Another Life: The plague threatening Ireland’s native crayfish

A fungal disease spreading from North America could wipe out a species near extinction in most of Europe

Extinction risk: Aphanomyces astaci killed more than 600 crayfish  in a stretch of the River Bruskey in Co Cavan. Illustration: Michael Viney

Extinction risk: Aphanomyces astaci killed more than 600 crayfish in a stretch of the River Bruskey in Co Cavan. Illustration: Michael Viney

 

My trout-angling father-in-law, Seamus, pointed them out to me once from his boat in the shallows of a bay on Lough Mask: miniature mud-coloured lobsters scrambling away into darker shadows of their own. That was getting on for half a century ago. So I am relieved to see that, after several surveys by trapping, snorkelling and stone-turning scientists, someone spotted them in Mask again in 2006.

The day we’re without our native freshwater crayfish, the white-clawed Austropotamobius pallipes, we’ll have lost a species near extinction in most of Europe.

There are nearly 600 kinds of freshwater crayfish in the world, which might seem more than enough to be going on with. But about a third are now threatened by human development: dams in Mexico, urban sprawl in the United States, drought from man-made climate change in Australia.

The threat to Ireland’s crayfish, long feared and now explosively present, is a fatal fungal disease brought in, via Britain or Europe, from America. Aphanomyces astaci is what killed more than 600 crayfish last month in a stretch of the River Bruskey near Ballinagh, in Co Cavan. A previous outbreak in the 1980s wiped out most stocks in the Boyne Valley, several midland lakes and some tributaries of the Shannon.

The crayfish plague is carried by North American and Australian crayfish species imported into the UK and Europe, either as meatier, more marketable farmed food or as more colourful pets for home aquariums. None had to be released into our rivers to bring the disease to Ireland: just its spores were enough, washed off from boats, waders, fishing baits or landing nets of visiting British or Continental anglers.

The chief villain is the American signal crayfish, Pacifastacus leniusculus, waving red patches on its claws. Along with carrying the plague, it has outcompeted and exterminated the white-clawed crayfish in a great many English and Welsh catchments. It was imported to the UK via Sweden in the 1970s for aquaculture, and as the dramatic impact of its escapes became clear, the first warnings about introductions were heard in Ireland.

These came notably from Julian Reynolds, a freshwater ecologist at Trinity College Dublin, who had been lobbied by farmers seeking to import signal crayfish into Co Louth. Authorities north and south have joined in resisting any introductions, but the aquarium species, such as the attractively marbled “marmorkrebs”, another plague carrier, are available online.

More than 30 years of special study has made Dr Reynolds an international crayfish authority. Apart from Liechtenstein and Andorra, Ireland is the only European country where the white-clawed crayfish is not threatened by alien imports, and the “keystone” role of native populations has made their survival an international conservation issue. Reynolds joined some 40 scientists in a global picture of decline published earlier this year.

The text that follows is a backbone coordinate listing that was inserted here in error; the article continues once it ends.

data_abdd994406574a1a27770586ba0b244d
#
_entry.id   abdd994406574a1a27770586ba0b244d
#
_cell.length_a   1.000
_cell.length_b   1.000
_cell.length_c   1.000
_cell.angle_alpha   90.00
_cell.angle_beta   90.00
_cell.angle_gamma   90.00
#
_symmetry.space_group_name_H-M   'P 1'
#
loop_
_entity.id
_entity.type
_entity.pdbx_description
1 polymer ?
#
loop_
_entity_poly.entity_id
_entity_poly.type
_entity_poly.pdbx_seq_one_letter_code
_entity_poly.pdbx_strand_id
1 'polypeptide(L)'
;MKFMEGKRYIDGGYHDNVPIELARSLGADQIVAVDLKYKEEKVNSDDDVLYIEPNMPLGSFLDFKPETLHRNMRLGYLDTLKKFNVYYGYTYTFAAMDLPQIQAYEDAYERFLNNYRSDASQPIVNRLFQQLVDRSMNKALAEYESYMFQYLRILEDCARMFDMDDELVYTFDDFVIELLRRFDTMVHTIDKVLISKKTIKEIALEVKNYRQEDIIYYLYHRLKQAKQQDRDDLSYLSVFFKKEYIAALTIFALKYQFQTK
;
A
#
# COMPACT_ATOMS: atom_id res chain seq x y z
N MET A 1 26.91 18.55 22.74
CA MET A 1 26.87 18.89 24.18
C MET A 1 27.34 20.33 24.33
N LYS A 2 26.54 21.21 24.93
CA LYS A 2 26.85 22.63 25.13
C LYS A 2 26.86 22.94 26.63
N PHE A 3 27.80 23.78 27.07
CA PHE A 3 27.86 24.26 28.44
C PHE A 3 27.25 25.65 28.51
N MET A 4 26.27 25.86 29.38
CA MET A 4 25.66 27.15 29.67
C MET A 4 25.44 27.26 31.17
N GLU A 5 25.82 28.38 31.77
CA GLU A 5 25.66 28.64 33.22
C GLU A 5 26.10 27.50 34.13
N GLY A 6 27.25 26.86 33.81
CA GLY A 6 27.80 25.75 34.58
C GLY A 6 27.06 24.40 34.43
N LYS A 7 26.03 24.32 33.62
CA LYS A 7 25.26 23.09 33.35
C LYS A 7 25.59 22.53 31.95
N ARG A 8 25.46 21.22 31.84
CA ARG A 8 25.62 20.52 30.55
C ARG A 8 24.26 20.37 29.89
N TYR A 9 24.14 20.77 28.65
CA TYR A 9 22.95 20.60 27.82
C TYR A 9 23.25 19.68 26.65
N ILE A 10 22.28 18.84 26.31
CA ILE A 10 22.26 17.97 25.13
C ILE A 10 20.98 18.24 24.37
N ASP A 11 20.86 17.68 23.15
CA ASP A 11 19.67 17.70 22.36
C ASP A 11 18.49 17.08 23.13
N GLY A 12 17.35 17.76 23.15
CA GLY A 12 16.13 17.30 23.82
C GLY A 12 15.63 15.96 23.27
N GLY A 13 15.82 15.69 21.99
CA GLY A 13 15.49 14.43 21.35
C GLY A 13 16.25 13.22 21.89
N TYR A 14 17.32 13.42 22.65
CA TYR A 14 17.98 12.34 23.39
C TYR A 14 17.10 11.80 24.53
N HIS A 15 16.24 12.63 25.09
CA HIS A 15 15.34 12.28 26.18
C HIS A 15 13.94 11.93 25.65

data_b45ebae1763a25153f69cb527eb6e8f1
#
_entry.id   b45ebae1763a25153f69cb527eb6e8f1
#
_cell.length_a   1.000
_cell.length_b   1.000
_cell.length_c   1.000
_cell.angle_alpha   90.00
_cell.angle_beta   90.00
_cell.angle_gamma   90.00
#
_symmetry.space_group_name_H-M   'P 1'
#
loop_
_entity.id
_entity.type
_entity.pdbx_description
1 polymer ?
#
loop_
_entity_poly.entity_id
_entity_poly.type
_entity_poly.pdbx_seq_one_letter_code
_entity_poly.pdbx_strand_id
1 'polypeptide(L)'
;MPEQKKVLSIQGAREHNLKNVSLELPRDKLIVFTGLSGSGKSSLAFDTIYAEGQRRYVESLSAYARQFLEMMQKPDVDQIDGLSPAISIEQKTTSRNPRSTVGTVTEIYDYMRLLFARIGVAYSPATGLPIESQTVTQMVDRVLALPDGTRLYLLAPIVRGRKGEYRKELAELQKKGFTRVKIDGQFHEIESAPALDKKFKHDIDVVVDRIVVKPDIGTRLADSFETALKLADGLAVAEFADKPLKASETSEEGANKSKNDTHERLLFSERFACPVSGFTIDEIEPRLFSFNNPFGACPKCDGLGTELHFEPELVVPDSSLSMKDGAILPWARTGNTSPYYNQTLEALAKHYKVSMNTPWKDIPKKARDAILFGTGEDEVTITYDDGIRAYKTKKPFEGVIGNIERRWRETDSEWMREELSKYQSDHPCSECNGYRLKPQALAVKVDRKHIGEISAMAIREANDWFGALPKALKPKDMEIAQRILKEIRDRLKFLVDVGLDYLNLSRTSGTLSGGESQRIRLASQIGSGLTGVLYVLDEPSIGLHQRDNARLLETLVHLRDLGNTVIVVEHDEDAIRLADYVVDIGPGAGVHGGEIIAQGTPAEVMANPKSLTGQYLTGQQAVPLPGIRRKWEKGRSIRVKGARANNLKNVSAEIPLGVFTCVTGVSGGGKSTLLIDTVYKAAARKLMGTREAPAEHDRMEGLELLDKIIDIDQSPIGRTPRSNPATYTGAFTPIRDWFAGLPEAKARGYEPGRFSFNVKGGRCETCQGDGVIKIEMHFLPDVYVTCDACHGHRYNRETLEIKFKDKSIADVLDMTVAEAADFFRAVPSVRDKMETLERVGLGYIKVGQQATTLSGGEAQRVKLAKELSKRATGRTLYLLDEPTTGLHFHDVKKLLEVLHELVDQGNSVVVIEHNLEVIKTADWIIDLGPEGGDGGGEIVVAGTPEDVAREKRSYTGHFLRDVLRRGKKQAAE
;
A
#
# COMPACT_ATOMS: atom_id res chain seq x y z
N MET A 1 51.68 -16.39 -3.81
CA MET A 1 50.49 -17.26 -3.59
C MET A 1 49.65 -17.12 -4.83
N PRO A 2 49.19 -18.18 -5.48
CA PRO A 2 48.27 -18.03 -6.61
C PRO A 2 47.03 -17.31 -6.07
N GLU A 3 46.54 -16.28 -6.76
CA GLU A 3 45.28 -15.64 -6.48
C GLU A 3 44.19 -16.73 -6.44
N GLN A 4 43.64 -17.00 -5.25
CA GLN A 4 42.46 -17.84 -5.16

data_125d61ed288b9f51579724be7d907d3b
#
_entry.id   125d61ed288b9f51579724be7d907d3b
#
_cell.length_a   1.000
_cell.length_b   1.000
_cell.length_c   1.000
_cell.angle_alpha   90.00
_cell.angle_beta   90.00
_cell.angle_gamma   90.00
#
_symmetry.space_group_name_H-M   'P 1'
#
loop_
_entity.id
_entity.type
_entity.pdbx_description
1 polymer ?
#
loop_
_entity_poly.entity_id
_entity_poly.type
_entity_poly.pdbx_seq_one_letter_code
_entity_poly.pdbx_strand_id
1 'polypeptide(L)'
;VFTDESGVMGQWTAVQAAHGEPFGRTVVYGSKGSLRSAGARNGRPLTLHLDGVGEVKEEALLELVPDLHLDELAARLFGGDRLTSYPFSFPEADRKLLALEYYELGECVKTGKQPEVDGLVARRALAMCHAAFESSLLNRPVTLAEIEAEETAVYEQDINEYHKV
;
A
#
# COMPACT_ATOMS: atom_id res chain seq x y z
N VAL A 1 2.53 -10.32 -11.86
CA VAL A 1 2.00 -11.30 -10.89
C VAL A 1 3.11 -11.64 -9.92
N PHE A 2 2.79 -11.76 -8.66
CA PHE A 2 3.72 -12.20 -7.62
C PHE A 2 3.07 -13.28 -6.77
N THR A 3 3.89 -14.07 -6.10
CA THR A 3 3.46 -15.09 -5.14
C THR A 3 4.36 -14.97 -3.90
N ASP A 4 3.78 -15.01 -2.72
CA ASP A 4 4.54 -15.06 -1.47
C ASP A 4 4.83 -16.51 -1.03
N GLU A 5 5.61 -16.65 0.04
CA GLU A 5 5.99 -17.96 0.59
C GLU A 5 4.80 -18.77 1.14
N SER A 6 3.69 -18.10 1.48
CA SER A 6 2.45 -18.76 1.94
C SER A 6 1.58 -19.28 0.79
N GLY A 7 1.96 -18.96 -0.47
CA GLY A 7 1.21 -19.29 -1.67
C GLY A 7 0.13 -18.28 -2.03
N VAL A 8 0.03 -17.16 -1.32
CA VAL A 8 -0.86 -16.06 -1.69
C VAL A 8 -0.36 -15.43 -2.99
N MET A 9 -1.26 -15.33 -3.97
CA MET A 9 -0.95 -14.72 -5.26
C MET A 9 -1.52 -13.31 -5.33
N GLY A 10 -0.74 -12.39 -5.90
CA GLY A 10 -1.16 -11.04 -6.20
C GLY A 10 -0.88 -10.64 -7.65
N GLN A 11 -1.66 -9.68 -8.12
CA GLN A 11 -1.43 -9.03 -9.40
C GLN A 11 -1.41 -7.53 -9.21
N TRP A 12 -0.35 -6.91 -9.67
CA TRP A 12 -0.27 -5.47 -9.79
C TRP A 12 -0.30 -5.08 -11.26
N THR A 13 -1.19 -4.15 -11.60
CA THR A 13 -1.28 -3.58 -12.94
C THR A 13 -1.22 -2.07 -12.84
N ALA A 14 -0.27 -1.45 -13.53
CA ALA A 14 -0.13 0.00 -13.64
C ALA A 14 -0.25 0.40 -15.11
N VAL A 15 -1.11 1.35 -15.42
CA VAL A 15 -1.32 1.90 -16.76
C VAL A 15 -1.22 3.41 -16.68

A dramatic example of invasive competition has been that of the red swamp crayfish, Procambarus clarkii, originally from Mexico, intensively farmed in the United States and now on every continent except Antarctica and Australia. Agile and adaptable, it was released into the marshland of southwest Spain and has since expanded through the whole Iberian Peninsula and across southern Europe.

Its reproduction is so prolific that the female tucks four times as many eggs under her tail as are produced by the average 12cm Irish crayfish. By 2006 it was listed among the top 10 of Europe’s most invasive species, with the highest number of different ecological impacts. It not only eats everything in sight – fish, snails, tadpoles, insects – but its burrowing habits cause banks to collapse. It also carries the crayfish plague.

Ireland’s crayfish does most of these things, too, but more selectively and in balance with its watery ecosystem. Its grazing of bigger water plants helps to bring more sunlight into the depths of lakes, and it uses shelter under cobbles and boulders as readily as burrowing into banks. All this has matured and evolved over the 800 years or so since, as is strongly conjectured, the white-clawed crayfish was brought to Ireland by 12th-century French monks with Friday’s dinner in mind.

What has suited it especially on this island is the limestone of so many lakes and lowland rivers, offering calcium for its exoskeleton.

Its general picture today is similar to that of England’s 50 years ago, but a general decline continues. Of 26 lakes in the Republic where crayfish had been recorded, 15 still have stocks today, with some recovery from the 1980s plague

So far unquantified is the toll on crayfish taken by Ireland’s invasive American mink, which, together with herons, otters and pike, must be reckoned as regular predators. Indeed, taken with crayfish plague, grey squirrels and sudden oak death, imports born in North America have not always been the best.

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